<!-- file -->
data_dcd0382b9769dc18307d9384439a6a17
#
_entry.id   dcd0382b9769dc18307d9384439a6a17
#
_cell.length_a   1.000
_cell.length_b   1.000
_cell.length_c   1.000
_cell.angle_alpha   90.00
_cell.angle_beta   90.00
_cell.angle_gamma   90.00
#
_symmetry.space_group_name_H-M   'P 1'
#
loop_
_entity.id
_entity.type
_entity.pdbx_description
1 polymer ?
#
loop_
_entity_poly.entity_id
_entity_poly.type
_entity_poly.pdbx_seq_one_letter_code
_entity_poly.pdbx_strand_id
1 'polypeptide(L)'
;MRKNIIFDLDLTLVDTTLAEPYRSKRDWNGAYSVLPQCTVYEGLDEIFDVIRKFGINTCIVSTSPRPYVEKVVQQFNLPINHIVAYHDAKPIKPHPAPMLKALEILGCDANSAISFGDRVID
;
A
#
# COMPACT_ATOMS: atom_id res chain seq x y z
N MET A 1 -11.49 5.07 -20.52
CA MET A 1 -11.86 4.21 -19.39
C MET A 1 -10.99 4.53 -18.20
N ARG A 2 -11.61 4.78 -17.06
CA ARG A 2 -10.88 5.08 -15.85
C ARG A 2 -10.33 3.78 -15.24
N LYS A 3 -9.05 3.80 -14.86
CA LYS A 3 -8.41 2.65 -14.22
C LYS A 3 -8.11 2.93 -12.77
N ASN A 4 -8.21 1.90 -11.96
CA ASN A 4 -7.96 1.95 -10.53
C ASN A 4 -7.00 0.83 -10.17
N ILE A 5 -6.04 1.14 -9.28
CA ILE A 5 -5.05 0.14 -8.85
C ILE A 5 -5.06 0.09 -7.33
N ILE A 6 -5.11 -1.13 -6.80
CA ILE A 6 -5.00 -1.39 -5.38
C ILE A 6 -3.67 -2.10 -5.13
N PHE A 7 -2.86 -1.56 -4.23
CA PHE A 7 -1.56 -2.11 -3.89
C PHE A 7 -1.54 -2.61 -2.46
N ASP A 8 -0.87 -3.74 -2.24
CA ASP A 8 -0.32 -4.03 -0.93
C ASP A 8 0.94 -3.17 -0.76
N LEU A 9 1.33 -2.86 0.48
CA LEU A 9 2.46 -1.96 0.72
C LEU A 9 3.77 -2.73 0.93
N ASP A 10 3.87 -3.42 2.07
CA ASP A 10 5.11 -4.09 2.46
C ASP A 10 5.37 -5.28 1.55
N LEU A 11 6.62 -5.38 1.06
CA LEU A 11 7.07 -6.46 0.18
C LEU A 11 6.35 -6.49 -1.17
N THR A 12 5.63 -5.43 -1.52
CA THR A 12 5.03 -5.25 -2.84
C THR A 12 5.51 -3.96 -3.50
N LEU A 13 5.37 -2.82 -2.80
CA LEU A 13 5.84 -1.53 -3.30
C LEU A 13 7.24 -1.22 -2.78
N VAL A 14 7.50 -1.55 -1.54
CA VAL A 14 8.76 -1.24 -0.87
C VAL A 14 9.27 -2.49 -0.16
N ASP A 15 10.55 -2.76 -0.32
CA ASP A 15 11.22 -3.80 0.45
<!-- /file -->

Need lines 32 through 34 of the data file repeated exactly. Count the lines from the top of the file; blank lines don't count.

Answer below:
CA MET A 1 -11.86 4.21 -19.39
C MET A 1 -10.99 4.53 -18.20
N ARG A 2 -11.61 4.78 -17.06